Some numbers:

UC system estimated budget deficit for 2009-10: $535 million
Size of endowment of the UC system (as of 2009): $7.8 billion
Budget deficit that is paralysing California per person: $500
Size of public education budget of USA: $972 billion
Size of total military budget of USA: $1.03 – 1.223 trillion
Tuition fees for Californian undergraduate student at UCB 2000-2001: $6069 per year
Tuition fees for Californian undergraduate student at UCB 2009-2010: $10,333 per year
% increase in tuition fees over 10 year period: 142%

Humza Tahir is an academic and activist. He is a post-doctoral researcher at UC Berkeley and reports for Ceasefire on US affairs.

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Ceasefire Magazine – This week in Ceasefire
Oct 2, 2010 1:41

[…] STATESIDE – The fight for public education in California Last week, Mark Zuckerberg, the Billionaire founder of Facebook, announced a $100million dollar donation to Newark’s crumbling public education sector. Much of the media attention has focused on how this coincided with the release of The Social Network, a biopic casting Zuckerberg in a negative light. However, the much larger and more pressing issue was ignored: that of why the US public school system is so desperately reliant on private donations in the first place. Ceasefire‘s US correspondent Humza Tahir reports. Read it at: https://ceasefiremagazine.co.uk/2010/09/stateside-2 […]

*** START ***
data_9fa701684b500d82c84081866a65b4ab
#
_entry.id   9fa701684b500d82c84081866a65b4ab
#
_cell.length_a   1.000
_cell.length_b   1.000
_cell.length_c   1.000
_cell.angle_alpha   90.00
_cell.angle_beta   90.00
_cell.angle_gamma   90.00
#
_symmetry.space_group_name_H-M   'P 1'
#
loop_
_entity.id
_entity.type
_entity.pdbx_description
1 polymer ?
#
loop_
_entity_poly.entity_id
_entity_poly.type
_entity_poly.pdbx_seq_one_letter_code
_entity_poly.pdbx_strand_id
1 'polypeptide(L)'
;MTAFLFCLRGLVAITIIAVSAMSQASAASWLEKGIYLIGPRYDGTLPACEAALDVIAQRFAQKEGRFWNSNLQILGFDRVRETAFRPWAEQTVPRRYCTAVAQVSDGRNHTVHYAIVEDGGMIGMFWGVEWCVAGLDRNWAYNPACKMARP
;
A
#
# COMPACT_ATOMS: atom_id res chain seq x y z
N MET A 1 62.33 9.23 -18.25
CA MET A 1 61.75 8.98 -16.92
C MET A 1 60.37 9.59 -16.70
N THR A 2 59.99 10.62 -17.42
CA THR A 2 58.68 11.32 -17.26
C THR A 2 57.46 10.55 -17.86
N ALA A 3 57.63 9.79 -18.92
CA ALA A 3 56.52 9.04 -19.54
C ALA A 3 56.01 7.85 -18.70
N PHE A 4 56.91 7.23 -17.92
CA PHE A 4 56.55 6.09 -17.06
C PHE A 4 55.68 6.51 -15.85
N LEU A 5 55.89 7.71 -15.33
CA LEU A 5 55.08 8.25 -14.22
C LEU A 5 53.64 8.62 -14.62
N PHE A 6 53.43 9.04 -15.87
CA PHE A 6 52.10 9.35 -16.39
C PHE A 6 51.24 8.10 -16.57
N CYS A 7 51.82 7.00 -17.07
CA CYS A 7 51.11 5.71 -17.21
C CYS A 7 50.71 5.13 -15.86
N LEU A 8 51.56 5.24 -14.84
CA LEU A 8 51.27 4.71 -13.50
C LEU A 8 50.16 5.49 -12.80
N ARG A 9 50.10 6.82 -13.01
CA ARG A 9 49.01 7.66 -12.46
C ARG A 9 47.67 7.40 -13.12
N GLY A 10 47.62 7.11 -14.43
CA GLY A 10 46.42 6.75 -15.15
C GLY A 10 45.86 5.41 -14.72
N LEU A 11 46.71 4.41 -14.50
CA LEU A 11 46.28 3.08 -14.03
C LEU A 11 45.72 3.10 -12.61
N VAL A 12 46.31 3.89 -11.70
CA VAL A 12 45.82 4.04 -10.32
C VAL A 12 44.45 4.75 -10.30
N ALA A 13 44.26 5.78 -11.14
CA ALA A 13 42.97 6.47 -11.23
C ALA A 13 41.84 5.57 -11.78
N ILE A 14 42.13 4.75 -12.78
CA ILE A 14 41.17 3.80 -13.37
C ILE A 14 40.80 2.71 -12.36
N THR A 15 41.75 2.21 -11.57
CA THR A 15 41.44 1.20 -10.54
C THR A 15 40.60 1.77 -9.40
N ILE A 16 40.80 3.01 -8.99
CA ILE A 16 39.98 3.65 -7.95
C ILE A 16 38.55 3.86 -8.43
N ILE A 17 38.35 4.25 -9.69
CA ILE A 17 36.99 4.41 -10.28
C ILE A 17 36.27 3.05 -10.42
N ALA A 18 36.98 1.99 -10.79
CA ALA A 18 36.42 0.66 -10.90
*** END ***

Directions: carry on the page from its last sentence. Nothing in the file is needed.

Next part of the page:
Ceasefire Magazine – This week in Ceasefire
Oct 2, 2010 4:19

[…] STATESIDE – The fight for public education in California […]

Fight for California! (Part I of III) | Run Red Hot! - Education through Passionate Discourse
Oct 28, 2010 3:45

[…] Tuition in the 2000-2001 school year at UC Berkeley, one of the best schools in the nation, was $6,069 a YEAR.  That works out to $24,276 for one’s entire degree!  Compare that to the (nationally […]